Virgin Australia CEO: alliances are no 'silver bullet'

Newly-minted Virgin Australia chief Paul Scurrah takes a measured approach to the question of joining Star Alliance or SkyTeam.

By David Flynn, September 5 2019

Virgin Australia CEO Paul Scurrah says that the option to sign up for a global alliance such as Star Alliance or SkyTeam remains on the table for the airline’s “future international network strategy”, but is far from a cure-all for the troubled airline.

“There’s a lot that’s good about our airline (and) a few hurdles we need to get over to make us as profitable as we know we can be,” Scurrah tells Executive Traveller.

“In terms of priorities for me, I think it's important that we acknowledge the headwinds that are coming at us, and we right-size to make sure that cost base is more suitable to a profitable airline.”

There are, Scurrah admits, “pros and cons” to the alliance proposition, and points to a recent customer survey on airline alliances as part of a broader sweep “to assess the strengths and weaknesses of joining or not joining.”

“I think the obvious upside is that there is a branded network, it’s a little more obvious about who you’re aligned with,” he reflects. “So not having that Star Alliance, SkyTeam or Oneworld brand on our network makes it a little harder for a customer to understand who we are aligned with.”

Vigin's bespoke alliance approach

But inking an agreement with any of those three – or more realistically two, given that rival Qantas is a cornerstone member of Oneworld – could put an end to Virgin’s looser and more diverse web of partnerships with the likes of Singapore Airlines, Delta Air Lines and Etihad.

“One downside for us is the disruption it would cause to our current alliances, whether that would be worth the investment.”

“We have the advantage of being able to strike bi-laterals with individual airlines that can help make the biggest and strongest network, regardless of alliances.”

“We've got an amazing partnership with Delta, with seamless and reciprocal recognition of our high-value guests, access to the lounges, everything you'd expect if you were flying those routes on an alliance.”

“We have a wonderful relationship with Singapore Airlines, and we've now got the technology to have automatic recognition of high-value guests without the manual processes we used to have, and lounge access is a part of that as well.”

“So we can actually pick and choose the very best option for us to all destinations.”

If anything, Scurrah is interested to see if Virgin’s DIY alliance model can be fine-tuned within its existing framework. “What is it (our customers) like about alliances that we think we can replicate, without being in one?” he ponders.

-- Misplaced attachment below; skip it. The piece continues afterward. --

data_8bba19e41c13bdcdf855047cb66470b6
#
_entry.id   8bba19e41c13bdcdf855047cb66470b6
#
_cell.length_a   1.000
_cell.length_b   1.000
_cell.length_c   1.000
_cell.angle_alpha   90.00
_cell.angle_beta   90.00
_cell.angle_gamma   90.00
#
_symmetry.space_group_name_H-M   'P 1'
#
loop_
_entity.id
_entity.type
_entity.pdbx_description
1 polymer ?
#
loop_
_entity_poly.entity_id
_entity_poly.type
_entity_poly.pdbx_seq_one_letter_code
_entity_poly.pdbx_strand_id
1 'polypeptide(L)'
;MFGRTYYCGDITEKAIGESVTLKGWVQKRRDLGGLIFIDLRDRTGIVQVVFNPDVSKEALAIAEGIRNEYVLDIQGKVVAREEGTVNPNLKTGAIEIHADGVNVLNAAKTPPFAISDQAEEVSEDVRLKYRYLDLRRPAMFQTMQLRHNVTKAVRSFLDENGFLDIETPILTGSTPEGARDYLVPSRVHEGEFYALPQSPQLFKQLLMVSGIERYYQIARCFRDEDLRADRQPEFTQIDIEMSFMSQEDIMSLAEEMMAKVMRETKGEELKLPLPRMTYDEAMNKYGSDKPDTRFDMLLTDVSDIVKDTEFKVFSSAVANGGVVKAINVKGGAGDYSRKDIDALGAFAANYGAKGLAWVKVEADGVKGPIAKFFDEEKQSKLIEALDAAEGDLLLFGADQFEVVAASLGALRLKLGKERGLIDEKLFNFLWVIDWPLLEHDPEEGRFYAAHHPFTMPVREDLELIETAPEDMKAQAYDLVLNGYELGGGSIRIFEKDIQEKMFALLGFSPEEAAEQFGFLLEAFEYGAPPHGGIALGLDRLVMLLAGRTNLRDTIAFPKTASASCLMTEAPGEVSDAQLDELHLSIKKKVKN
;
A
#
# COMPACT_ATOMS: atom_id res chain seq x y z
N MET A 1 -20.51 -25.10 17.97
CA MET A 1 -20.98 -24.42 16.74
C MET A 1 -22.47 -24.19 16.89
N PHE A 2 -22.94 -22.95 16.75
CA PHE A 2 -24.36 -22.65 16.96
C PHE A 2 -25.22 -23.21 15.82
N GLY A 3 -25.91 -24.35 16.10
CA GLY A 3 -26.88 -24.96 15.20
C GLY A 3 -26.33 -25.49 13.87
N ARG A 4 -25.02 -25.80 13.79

“I do think that we've got a uniquely better offering at the moment by not branding as a member of an individual alliance” he circles back.

“But if at some point in time it seems better for us to be part of an individual alliance, then we would make that call.”

David

David Flynn is the Editor-in-Chief of Executive Traveller and a bit of a travel tragic with a weakness for good coffee, shopping and lychee martinis.

Ryan K

Ryan K

Qantas - Qantas Frequent Flyer

30 May 2013

Total posts 303

Qantas were still able to form an alliance including codeshare services with Emirates, all the while being a member of Oneworld. Can Virgin achieve a similar outcome?

reeves35

reeves35

24 Aug 2011

Total posts 552

Lots of airlines are "marrying out" of their alliances. As well as the EK alliance, QF has also entered into a codeshare/limited FF partnership with KL (Skyteam). NZ (Star) has done similar with CX (Oneworld) whilst SQ (Star) now has a route-sharing arrangement between SIN and Indonesia with GA (Skyteam).

EUTraveller

EUTraveller

Aegean Airlines - Miles & Bonus

16 Jul 2019

Total posts 2

Delta own a major stake in Virgin Atlantic and have a JV over the Atlantic. They're almost the same airline now.

Therefore it makes sense for both Virgin Australia and Atlantic to join Skyteam. SQ may resist but are they really willing to give away their rights to the Australian market by ditching VA?

As for Etihad, they could also join Skyteam to help with their own network feed problems.

Sadly, Skyteam have never had the same profile as oneworld or Star because the perception is that the quality of carrier is lower, especially in Asia. This isn't really the case these days as airlines like Vietnam Airlines, Garuda, China Eastern, Air France and KLM up their game.

Mjudd

Mjudd

Qantas - Qantas Frequent Flyer

14 Dec 2016

Total posts 41

Qantas are have an alliance with Air New Zealand

reeves35

reeves35

24 Aug 2011

Total posts 552

It's a long way from an alliance. It is a limited codeshare with some restricted lounge access and points rights. Due to competition restrictions, it is unlikely to grow much beyond this for the foreseeable future.

samueljones561

samueljones561

17 Oct 2017

Total posts 13

I agree complete with the two prior comments but I think it may be easier for Qantas as they have a lot more weight to throw around in Oneworld than virgin would have as a new member.

LatteLaptopLoon

LatteLaptopLoon

25 Oct 2017

Total posts 22

Think they would have joined an alliance by now if they thought it was worth it.

Pcoder

Pcoder

14 Oct 2016

Total posts 50

Considering their 7 years of losses, I don't think you can chalk up their decisions as being wise.

The problem is they have too few virtual alliance partners to be a viable alternative to Qantas. You just have to look at North Asia to see the big gaping holes.

thibault

thibault

Air France - Flying Blue

07 Nov 2018

Total posts 1

Interestingly Mr Scurrah do not talk about EY, which still feeds the VA network.

Libertyscott

Libertyscott

Qantas - Qantas Frequent Flyer

19 Aug 2011

Total posts 154